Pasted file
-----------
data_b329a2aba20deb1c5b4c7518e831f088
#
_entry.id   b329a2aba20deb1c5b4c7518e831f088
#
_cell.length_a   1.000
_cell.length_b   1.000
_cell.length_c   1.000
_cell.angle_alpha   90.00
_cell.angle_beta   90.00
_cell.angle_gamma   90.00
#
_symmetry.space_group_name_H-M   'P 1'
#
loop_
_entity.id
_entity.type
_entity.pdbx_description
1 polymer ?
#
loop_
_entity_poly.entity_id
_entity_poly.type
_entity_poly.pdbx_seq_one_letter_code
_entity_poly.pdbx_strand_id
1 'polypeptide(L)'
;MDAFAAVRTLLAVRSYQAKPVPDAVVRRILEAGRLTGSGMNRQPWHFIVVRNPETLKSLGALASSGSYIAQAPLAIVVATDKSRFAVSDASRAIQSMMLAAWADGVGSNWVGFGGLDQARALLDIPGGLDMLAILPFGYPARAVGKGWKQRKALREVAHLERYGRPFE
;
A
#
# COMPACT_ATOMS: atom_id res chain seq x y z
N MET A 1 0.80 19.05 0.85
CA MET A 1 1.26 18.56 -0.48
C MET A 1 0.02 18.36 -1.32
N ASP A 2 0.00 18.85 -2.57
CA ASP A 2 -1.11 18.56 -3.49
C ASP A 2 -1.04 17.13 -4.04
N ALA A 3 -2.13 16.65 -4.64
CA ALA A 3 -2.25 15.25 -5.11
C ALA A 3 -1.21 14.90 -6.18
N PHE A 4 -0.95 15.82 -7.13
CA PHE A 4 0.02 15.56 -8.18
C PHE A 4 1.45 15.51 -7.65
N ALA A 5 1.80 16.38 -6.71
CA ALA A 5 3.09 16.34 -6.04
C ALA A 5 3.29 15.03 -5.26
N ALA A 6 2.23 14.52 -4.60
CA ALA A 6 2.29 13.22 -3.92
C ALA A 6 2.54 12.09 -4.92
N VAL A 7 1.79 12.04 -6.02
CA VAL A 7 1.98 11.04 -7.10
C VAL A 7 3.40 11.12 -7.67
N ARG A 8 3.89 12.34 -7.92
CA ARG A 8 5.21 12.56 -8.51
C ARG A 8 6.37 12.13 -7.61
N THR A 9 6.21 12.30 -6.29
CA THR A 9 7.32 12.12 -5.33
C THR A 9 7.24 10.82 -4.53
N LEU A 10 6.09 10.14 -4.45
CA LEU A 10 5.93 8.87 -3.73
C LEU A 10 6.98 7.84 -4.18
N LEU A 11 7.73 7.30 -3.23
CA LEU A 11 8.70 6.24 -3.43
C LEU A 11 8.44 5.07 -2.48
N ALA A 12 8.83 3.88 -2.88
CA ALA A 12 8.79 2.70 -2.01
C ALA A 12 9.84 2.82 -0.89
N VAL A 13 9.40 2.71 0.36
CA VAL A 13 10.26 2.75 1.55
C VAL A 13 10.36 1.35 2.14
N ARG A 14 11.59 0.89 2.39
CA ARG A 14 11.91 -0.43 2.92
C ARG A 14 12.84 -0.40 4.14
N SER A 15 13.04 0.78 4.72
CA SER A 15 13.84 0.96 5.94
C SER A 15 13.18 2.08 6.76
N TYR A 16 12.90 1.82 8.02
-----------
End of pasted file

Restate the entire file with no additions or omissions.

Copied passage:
data_b329a2aba20deb1c5b4c7518e831f088
#
_entry.id   b329a2aba20deb1c5b4c7518e831f088
#
_cell.length_a   1.000
_cell.length_b   1.000
_cell.length_c   1.000
_cell.angle_alpha   90.00
_cell.angle_beta   90.00
_cell.angle_gamma   90.00
#
_symmetry.space_group_name_H-M   'P 1'
#
loop_
_entity.id
_entity.type
_entity.pdbx_description
1 polymer ?
#
loop_
_entity_poly.entity_id
_entity_poly.type
_entity_poly.pdbx_seq_one_letter_code
_entity_poly.pdbx_strand_id
1 'polypeptide(L)'
;MDAFAAVRTLLAVRSYQAKPVPDAVVRRILEAGRLTGSGMNRQPWHFIVVRNPETLKSLGALASSGSYIAQAPLAIVVATDKSRFAVSDASRAIQSMMLAAWADGVGSNWVGFGGLDQARALLDIPGGLDMLAILPFGYPARAVGKGWKQRKALREVAHLERYGRPFE
;
A
#
# COMPACT_ATOMS: atom_id res chain seq x y z
N MET A 1 0.80 19.05 0.85
CA MET A 1 1.26 18.56 -0.48
C MET A 1 0.02 18.36 -1.32
N ASP A 2 0.00 18.85 -2.57
CA ASP A 2 -1.11 18.56 -3.49
C ASP A 2 -1.04 17.13 -4.04
N ALA A 3 -2.13 16.65 -4.64
CA ALA A 3 -2.25 15.25 -5.11
C ALA A 3 -1.21 14.90 -6.18
N PHE A 4 -0.95 15.82 -7.13
CA PHE A 4 0.02 15.56 -8.18
C PHE A 4 1.45 15.51 -7.65
N ALA A 5 1.80 16.38 -6.71
CA ALA A 5 3.09 16.34 -6.04
C ALA A 5 3.29 15.03 -5.26
N ALA A 6 2.23 14.52 -4.60
CA ALA A 6 2.29 13.22 -3.92
C ALA A 6 2.54 12.09 -4.92
N VAL A 7 1.79 12.04 -6.02
CA VAL A 7 1.98 11.04 -7.10
C VAL A 7 3.40 11.12 -7.67
N ARG A 8 3.89 12.34 -7.92
CA ARG A 8 5.21 12.56 -8.51
C ARG A 8 6.37 12.13 -7.61
N THR A 9 6.21 12.30 -6.29
CA THR A 9 7.32 12.12 -5.33
C THR A 9 7.24 10.82 -4.53
N LEU A 10 6.09 10.14 -4.45
CA LEU A 10 5.93 8.87 -3.73
C LEU A 10 6.98 7.84 -4.18
N LEU A 11 7.73 7.30 -3.23
CA LEU A 11 8.70 6.24 -3.43
C LEU A 11 8.44 5.07 -2.48
N ALA A 12 8.83 3.88 -2.88
CA ALA A 12 8.79 2.70 -2.01
C ALA A 12 9.84 2.82 -0.89
N VAL A 13 9.40 2.71 0.36
CA VAL A 13 10.26 2.75 1.55
C VAL A 13 10.36 1.35 2.14
N ARG A 14 11.59 0.89 2.39
CA ARG A 14 11.91 -0.43 2.92
C ARG A 14 12.84 -0.40 4.14
N SER A 15 13.04 0.78 4.72
CA SER A 15 13.84 0.96 5.94
C SER A 15 13.18 2.08 6.76
N TYR A 16 12.90 1.82 8.02